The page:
Class Notes (834,991)
Canada (508,850)
Psychology (3,977)
PSYC 2310 (454)
Saba Safdar (379)
Lecture

Class 5 - Attitudes & Attributions Across Culture.doc

3 Pages
43 Views
Unlock Document

Department
Psychology
Course
PSYC 2310
Professor
Saba Safdar
Semester
Fall

Description
Attitudes & Attribution Across Cultures Making Attributions in Intercultural Interactions Types of explanations: 1) Ability; internal attribution (I did well because I am good at this subject) 2) Task difficulty; external (I did well because the exam wasn’t very hard) 3) Effort; internal & unstable (I did well because I studied a lot) 4) Luck; external & unstable (I did well because I got lucky) - Cultures tend to use different explanations for success & failure Isomorphic attribution (Triandis, 1977)  When there is no breakdown of terms of the same attribution (e.g. if a samerai says I want to sleep with you, it doesn’t mean sex) Cultural Style of Attribution - In individualistic cultures people tend to focus on the individual as determining the cause of behaviour.  People attribute success to ability & failure to external factors. - In collectivistic cultures people tend to give greater emphasis to external causes of individual behaviour.  People attribute success to help from others & failure to lack of effort. Fundamental Attribution Error - Is it possible that the fundamental attribution error is a uniquely western phenomenon? - Miller (1984)  Participants: American & Asian Indians of varying ages  They had to describe the cause of actions they had observed in their lives  At age 8 – no significant difference between American & Indian in internal attribution, but as age increases, Americans attribute more to internal  External attribution – Americans attribute less to external as age increases Masuda & Nisbett’s Study (2001) Results: - Japanese & Americans recal details about the focal fish to a nearly equal extent - Japanese remember more details about the small fish, the background, the corals, etc. Bicultural Identity - Individuals who were born in one culture (collectivistic) & then live in individualistic culture - How bicultural indiviuals make attributions for human behaviour  Make more situational attribution for Chinese images RESULTS: - Those with bicultural identity made more situational attribution when Chinese images were presented & less situational attribution when American images were given - Conclusion: Social perceptions are fluid & depend on which culture is brought to mind. Self-Serving Attributions - The tendency of explaining one’s succe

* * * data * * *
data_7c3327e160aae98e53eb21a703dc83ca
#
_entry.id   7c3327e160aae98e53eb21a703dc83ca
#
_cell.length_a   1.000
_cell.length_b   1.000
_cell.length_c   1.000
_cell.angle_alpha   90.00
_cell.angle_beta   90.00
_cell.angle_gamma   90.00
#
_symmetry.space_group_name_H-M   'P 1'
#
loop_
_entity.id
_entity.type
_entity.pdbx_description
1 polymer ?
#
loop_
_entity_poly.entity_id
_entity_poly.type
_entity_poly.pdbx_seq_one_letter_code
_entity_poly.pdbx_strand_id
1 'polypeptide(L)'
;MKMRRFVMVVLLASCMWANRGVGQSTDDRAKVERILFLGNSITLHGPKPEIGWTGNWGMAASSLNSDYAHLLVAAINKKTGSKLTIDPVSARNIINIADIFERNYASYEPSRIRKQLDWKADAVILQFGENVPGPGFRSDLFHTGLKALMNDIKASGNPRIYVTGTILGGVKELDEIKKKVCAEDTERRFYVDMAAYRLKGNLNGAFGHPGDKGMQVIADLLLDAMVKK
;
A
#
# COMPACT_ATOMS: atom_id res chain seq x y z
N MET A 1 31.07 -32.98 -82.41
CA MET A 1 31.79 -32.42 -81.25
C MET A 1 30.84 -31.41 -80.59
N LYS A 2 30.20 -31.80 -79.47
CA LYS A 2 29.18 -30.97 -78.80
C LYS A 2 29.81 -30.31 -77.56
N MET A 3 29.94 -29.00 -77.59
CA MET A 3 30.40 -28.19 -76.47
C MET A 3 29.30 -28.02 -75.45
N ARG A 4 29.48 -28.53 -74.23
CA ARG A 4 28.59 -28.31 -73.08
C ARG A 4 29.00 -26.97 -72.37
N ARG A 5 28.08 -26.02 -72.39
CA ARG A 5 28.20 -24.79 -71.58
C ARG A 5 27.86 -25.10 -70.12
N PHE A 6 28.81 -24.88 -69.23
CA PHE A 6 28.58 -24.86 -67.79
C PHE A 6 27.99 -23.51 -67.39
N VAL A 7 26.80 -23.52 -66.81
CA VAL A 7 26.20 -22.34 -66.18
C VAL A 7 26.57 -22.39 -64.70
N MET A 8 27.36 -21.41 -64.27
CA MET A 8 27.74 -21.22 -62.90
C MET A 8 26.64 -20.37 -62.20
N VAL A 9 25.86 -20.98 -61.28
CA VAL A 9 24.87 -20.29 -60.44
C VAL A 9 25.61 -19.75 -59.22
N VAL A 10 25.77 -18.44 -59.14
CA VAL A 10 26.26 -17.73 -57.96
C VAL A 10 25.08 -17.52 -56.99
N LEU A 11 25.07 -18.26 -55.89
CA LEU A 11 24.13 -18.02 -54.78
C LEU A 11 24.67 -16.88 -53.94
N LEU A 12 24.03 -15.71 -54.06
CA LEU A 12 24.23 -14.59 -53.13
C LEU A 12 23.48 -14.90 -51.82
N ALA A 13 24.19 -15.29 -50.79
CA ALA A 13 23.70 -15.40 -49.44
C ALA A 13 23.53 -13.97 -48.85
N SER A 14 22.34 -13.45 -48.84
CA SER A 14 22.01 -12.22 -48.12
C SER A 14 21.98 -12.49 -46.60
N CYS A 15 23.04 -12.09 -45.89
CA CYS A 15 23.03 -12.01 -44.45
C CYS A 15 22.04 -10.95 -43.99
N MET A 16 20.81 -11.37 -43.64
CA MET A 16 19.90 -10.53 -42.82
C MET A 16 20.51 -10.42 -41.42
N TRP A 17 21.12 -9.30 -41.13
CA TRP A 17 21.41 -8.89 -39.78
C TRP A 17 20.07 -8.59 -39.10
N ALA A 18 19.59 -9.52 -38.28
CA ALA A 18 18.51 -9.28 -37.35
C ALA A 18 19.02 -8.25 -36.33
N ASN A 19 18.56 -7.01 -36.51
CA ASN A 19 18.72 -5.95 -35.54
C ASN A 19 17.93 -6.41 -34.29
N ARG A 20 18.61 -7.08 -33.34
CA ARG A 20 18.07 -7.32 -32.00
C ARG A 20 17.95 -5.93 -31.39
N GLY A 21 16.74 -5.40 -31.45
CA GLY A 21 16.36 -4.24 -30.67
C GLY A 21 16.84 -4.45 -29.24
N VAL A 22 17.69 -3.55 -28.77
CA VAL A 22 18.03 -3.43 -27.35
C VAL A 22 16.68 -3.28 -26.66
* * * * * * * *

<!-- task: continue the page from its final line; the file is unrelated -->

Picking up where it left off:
More Less

Related notes for PSYC 2310

Log In


OR

Join OneClass

Access over 10 million pages of study
documents for 1.3 million courses.

Sign up

Join to view


OR

By registering, I agree to the Terms and Privacy Policies
Already have an account?
Just a few more details

So we can recommend you notes for your school.

Reset Password

Please enter below the email address you registered with and we will send you a link to reset your password.

Add your courses

Get notes from the top students in your class.


Submit